Monday, November 9, 2015

Epic Fail: We Physicians Must Do More to Promote Cancer-Preventing HPV Vaccine

By Jason Terk, MD
Immediate Past President, Texas Pediatric Society
Keller Pediatrician
Member, TMA's Be Wise Immunize Advisory Panel

“Epic fail.”

A couple of years ago, this was the phrase that my teenage son used as I unsuccessfully attempted to beat him in a game we were playing. At the time, I thought to myself that it was a harsh but accurate assessment of my performance. And, I was certainly motivated to practice on my own so that the next time, things would be different.

That same phrase came to mind as I read through an alarming article of interest to physicians. The article, published in Cancer Epidemiology, Biomarkers & Prevention is titled “Quality of Physician Communication about Human Papillomavirus Vaccine: Findings from a National Survey.”

Bottom line: Physicians (primarily pediatricians and family physicians) do poorly in providing the human papillomavirus (HPV) vaccine to patients.

Another source, the most recent National Immunization Survey-Teen for the year 2014, reports another alarming trend. The survey shows the number of patients who start the shots — and also complete them — lags far behind what it should be. (The HPV vaccine is given as a series of shots.)

So, it came as no surprise to me that the first article clearly showed what I have suspected for some time and which has been hinted at by previous studies. The epic failure in providing what is essentially a cancer-prevention vaccine to the recommended population of 11-12-year-old boys and girls lies not at the feet of the anti-vaccine movement or hesitant parents. Rather, the failure belongs to us physicians!

The article describes findings from an online survey sent to 2,368 pediatricians and family physicians in 2014. The 776 respondents self-reported their own performance on strength of four criteria: endorsement (how strongly they recommend the vaccine); timeliness (whether they recommend it at 11-12 years of age, which is the most beneficial age); consistency (recommending it routinely instead of “risk-based,” primarily to patients the physician believes might be at higher risk for HPV); and urgency (whether the physician recommend the patient receive the vaccination that day). More than a quarter stated they did not strongly endorse the HPV vaccine, and a similar number reported they did not recommend it be given at 11-12 years of age. Amazingly, 59 percent said they used a risk-based approach versus a routine approach to recommending the HPV vaccine, and only half the respondents recommended giving the vaccine then and there, while the doctor discussed the HPV vaccine with the patient and parent. And these results represent a best-case scenario because respondents would be unlikely to paint an unflattering picture of their own performance.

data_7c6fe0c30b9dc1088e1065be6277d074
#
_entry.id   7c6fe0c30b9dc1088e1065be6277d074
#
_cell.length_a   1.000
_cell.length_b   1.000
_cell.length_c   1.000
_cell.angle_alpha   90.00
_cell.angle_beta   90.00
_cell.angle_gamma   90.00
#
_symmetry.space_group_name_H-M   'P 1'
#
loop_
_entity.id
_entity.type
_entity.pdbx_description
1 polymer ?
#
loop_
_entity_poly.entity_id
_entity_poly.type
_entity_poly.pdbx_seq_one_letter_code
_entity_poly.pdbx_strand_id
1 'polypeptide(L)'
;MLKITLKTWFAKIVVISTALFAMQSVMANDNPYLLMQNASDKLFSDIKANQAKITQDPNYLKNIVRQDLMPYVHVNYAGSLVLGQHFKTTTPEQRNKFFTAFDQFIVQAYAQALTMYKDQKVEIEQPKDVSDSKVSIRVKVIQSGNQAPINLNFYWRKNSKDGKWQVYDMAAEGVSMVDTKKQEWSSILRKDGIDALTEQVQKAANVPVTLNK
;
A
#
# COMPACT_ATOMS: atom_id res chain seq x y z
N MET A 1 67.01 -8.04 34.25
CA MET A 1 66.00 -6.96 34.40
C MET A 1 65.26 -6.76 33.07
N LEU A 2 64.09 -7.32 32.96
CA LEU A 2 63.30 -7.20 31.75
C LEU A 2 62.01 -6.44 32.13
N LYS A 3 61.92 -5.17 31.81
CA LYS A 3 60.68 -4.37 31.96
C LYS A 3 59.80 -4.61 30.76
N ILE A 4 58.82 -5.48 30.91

Clearly, we have a major problem with physicians struggling with their own discomfort in talking about the HPV vaccine and who erroneously believe parents do not value it. Physicians who can’t communicate the importance of this cancer-preventing vaccine in turn fail to recommend it, which is so important to protect our patients. We are at risk of being the generation of pediatricians and family physicians who collectively failed to protect our patients from a preventable cause of cancer. Only we physicians can fix what it wrong with us: Only we can reverse this epic failure!

2 comments :

  1. I think HPV vaccine should be advised and administered to all sexually active persons (whether they are married or not because the infidelity of a partner could put them at risk). I did not know it was “most beneficial” at age 11 and curious to understand why.
    I understand the hesitance of families not getting their kids vaccinated because they do not want to admit their children will/have become sexually active at such a young age!! The whole approach was bad insofar as the promotion of this vaccine from the beginning, as the lack of explanation of why it’s beneficial was hidden by the hypocrisy of admitting the HPV is a STD. They tried to sweep that minor detail under the carpet, so go figure the reluctance!

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    Replies
    1. Thank you for your comment. The vaccine is most beneficial at 11-12 years because the body responds best to it immunologically at that age (as opposed to older teens at 16-18 yrs). The vaccine is not given at 11-12 yrs of age because there is an expectation that kids will be sexually active at that age. Rather, it is given at that age because there is an expectation that they are not sexually active at that time.

      No vaccine works if it is given after exposure to the disease it is intended to prevent. Because HPV is so common (the majority of US adults show evidence of past infection at some point in their lives), it makes sense to vaccinate the population against it and 11-12 yr olds are unlikely to have been exposed.

      Yes, HPV is an STI, but it differs in one very important way from other STI's you may be familiar with like syphilis, gonorrhea, genital herpes, and chlamydia. In the baseball analogy of sex, you pretty much have to hit a home run to be infected with these types of STI's. First, second and third bases, however, are covered with HPV- it is frightfully easy to transmit it with very PG rated levels of intimacy.

      So, it pays to look at this as a vaccine to prevent cancer since you cannot avoid the infection by virtue of the choices you make. Leave the value judgements aside which divert one from making what should be a no-brainer. Let's keep kids from getting an infection which may cause a cancer 2-4 decades later.

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